MISSION UPDATES | November 7, 2019

Sols 2579 - 2580: Touch and Go? No!

Written by Lucy Thompson, Planetary Geologist at University of New Brunswick
Front Hazcam image of the view out the front window with our current workspace in the foreground.

Front Hazcam image of the view out the front window with our current workspace in the foreground, and the top of the Central Butte in the background. Image credit: NASA/JPL-Caltech

Our nominal plan was for a Touch and Go, which normally results in us first using the arm to place APXS and MAHLI on a target to assess the chemistry and texture, followed by typical remote science (imaging and ChemCam chemistry) before driving away. The previous drive brought us to an interesting workspace at the base of an area we are calling the “Central Butte.” We are examining the relationship between different layers of rocks within the butte and how they compare to the other rocks we have encountered within the Glen Torridon area. Early during planning, we first assessed where we would like to drive for our weekend plan. We were hoping to drive a little higher up the butte in order to continue investigating the current layer we are in, as well as to be able to access the overlying rock layers. However, after a careful assessment of the potential drive by the rover planners, we decided to pull the drive from the plan. Hence it turned into a Touch and Stay plan! There are plenty of areas of interest to keep us busy this weekend though.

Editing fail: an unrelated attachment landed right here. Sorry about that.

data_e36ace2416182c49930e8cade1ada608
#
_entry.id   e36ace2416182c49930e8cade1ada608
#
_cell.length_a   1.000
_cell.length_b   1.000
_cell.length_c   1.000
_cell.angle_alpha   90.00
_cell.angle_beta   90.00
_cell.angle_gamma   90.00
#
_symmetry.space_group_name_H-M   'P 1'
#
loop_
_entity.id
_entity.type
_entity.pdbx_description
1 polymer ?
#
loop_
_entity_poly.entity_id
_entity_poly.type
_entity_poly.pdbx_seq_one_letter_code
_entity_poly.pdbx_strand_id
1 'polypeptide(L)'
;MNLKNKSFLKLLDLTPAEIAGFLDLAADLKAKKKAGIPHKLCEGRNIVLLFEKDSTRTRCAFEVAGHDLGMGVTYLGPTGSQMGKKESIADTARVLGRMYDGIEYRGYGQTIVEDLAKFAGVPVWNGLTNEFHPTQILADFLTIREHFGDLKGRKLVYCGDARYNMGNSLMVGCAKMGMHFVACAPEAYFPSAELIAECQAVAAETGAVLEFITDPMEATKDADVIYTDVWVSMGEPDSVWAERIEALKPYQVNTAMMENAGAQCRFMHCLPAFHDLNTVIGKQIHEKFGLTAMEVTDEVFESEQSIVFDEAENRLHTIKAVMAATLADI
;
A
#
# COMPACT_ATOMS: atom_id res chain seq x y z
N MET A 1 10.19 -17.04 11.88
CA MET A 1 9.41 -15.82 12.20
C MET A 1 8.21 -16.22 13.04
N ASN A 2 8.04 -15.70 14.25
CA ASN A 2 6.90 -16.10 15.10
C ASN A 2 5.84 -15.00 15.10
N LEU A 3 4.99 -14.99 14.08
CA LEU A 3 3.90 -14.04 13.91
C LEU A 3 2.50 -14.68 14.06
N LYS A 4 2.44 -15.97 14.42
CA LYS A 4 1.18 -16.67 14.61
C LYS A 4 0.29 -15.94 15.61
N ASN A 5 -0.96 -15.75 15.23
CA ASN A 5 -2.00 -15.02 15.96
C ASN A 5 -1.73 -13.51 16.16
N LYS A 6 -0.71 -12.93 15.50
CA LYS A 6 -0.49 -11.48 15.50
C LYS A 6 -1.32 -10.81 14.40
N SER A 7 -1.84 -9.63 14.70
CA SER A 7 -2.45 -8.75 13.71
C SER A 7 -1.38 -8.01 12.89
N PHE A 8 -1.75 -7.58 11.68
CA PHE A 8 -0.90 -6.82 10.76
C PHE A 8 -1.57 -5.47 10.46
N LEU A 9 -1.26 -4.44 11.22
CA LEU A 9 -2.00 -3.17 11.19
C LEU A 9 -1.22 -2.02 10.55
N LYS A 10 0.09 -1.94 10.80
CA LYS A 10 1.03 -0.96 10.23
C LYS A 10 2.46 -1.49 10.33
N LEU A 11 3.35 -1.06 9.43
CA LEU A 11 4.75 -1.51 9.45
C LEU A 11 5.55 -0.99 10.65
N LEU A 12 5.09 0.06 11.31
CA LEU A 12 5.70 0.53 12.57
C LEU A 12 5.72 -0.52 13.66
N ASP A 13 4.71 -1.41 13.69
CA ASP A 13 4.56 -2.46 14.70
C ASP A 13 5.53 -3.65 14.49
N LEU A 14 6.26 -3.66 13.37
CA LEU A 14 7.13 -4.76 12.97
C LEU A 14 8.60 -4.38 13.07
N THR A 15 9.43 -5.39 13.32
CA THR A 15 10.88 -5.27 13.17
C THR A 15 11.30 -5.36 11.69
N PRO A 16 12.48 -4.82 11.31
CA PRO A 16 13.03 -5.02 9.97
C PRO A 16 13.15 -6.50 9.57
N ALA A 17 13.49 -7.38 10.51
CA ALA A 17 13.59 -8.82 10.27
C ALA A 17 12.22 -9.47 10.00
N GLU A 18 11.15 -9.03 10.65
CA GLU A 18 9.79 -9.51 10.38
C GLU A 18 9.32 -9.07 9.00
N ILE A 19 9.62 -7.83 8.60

We decided to switch the order of our remote science and contact science, such that ChemCam will analyze a rock target, “Gleneagles,” prior to investigation by MAHLI and APXS of the same target later in the plan. The ChemCam LIBS typically blasts away the surface dust, and analyzes the composition of the rock. This dust clearing will allow us to have a less dusty surface to analyze with MAHLI and APXS. Two Mastcam mosaics will capture the Gleneagles target and surrounding area, as well as another area “Kinraddie,” to document sedimentary structures and textures, which might help us infer a depositional setting for these rocks. We will also acquire a Mastcam 360° mosaic of this area.

On the second sol of this two-sol plan, ChemCam will use AEGIS to investigate the composition of another target in the workspace. We will acquire Mastcam crater extinction and full tau imaging pointed towards the sun, and Navcam imaging to look for dust and aerosols in the atmosphere, as well as dust devils. Standard REMS, DAN and RAD activities are also planned.

We are looking forward to a busy weekend on Mars, taking more compositional, structural and textural measurements at this stunning outcrop.